Three Stories

Three Stories

By

V.

,

O.

,

C.S.

I—Honi soit qui mal y pense

By C. S.

BUT I'm not very tall, am I ?" said the little book-keeper,
coming close to the counter so as to prevent me from
seeing that she was standing on tiptoe.

" A p'tite woman," said I, "goes straight to my heart."

The book-keeper blushed and looked down, and began finger-
ng a bunch of keys with one hand.

" How is the cold ? " I asked. " You don't seem to cough so
much to-day."

" It always gets bad again at night," she answered, still looking
down and playing with her keys.

I reached over to them, and she moved her hand quickly away
and clasped it tightly with the other.

I picked up the keys :—" Store-room, Cellar, Commercial
Room, Office," said I, reading off the names on the labels—
" why, you seem to keep not only the books, but everything else
as well."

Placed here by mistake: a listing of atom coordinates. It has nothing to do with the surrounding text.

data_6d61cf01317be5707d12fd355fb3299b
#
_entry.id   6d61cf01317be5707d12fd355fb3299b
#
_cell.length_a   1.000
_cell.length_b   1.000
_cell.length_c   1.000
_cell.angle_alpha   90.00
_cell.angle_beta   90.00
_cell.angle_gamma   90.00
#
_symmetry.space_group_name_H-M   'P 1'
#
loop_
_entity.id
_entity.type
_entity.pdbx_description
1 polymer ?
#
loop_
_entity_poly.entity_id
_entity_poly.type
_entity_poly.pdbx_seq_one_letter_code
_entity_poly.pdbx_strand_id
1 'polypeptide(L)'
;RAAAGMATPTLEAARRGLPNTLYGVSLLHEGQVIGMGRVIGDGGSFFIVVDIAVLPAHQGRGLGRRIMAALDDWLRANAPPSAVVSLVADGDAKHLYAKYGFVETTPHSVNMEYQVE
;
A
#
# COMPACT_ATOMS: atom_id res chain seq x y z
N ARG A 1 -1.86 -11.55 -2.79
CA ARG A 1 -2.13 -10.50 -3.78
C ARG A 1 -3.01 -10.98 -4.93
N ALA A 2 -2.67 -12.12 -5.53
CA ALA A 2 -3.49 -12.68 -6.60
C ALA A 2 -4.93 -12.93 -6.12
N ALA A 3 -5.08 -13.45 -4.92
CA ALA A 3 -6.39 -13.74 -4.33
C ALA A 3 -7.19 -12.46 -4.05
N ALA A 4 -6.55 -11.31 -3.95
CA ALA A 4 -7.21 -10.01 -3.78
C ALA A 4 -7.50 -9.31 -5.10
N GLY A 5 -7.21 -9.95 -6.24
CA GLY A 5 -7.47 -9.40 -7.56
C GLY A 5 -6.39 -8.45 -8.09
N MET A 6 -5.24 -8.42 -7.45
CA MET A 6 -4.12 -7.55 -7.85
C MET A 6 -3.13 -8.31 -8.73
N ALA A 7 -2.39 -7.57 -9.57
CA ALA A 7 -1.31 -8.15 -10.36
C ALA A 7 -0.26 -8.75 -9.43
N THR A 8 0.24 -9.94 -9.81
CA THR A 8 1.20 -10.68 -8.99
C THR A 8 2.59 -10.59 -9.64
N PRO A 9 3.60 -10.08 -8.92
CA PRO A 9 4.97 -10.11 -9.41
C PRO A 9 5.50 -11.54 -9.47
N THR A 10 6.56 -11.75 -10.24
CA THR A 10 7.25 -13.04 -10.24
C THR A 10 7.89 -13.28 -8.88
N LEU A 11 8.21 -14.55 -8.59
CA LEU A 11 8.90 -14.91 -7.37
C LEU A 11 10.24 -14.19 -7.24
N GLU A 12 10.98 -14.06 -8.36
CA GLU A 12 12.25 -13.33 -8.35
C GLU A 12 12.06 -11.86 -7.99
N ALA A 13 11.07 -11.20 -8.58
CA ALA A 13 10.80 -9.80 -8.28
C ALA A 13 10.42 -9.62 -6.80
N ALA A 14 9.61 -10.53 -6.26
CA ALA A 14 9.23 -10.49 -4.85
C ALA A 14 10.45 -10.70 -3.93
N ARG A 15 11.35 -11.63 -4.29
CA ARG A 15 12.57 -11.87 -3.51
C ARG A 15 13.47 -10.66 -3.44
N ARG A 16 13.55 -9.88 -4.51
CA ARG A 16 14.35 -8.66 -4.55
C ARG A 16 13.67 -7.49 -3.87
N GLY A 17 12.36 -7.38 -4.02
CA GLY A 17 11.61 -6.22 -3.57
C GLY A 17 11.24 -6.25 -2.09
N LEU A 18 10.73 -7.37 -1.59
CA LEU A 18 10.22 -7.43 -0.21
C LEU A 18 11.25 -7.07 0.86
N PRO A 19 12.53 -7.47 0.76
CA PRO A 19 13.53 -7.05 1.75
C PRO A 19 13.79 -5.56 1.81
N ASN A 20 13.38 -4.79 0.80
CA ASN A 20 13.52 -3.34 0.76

She turned away to measure out some whisky at the other

window

By V., O., C.S. 145

window, and then came back and held out her hand for the
keys.

" What a pretty ring," I said ; " I wonder I haven't noticed
it before. You can't have had it on lately."

She looked at me fearfully and again covered her hand.

"Please give me my keys."

" Yes, if I may look at the ring."

The little book-keeper turned away, and slipping quietly on to
her chair, burst into tears.

I pushed open the door of the office and walked in.

" What is it ? " I whispered, bending over her and gently
smoothing her hair.

" I—I hate him ! " she sobbed.

" Him ?—Him ? "

" Yes,—the—the ring man."

I felt for the little hand among the folds or the inky table
cloth, and stooped and kissed her forehead. " Forgive me, dear-
est—"

" Go away," she sobbed, " go away. I wish I had never seen
you. It was all my fault : I left off wearing the ring on purpose,
but he's coming here to-day—and—and we are so many at
home—and have so little money—

And as I went upstairs to pack I could see the little brown
head bent low over the inky table-cloth.

146 Three Stories

II—A Purple Patch

By O.

I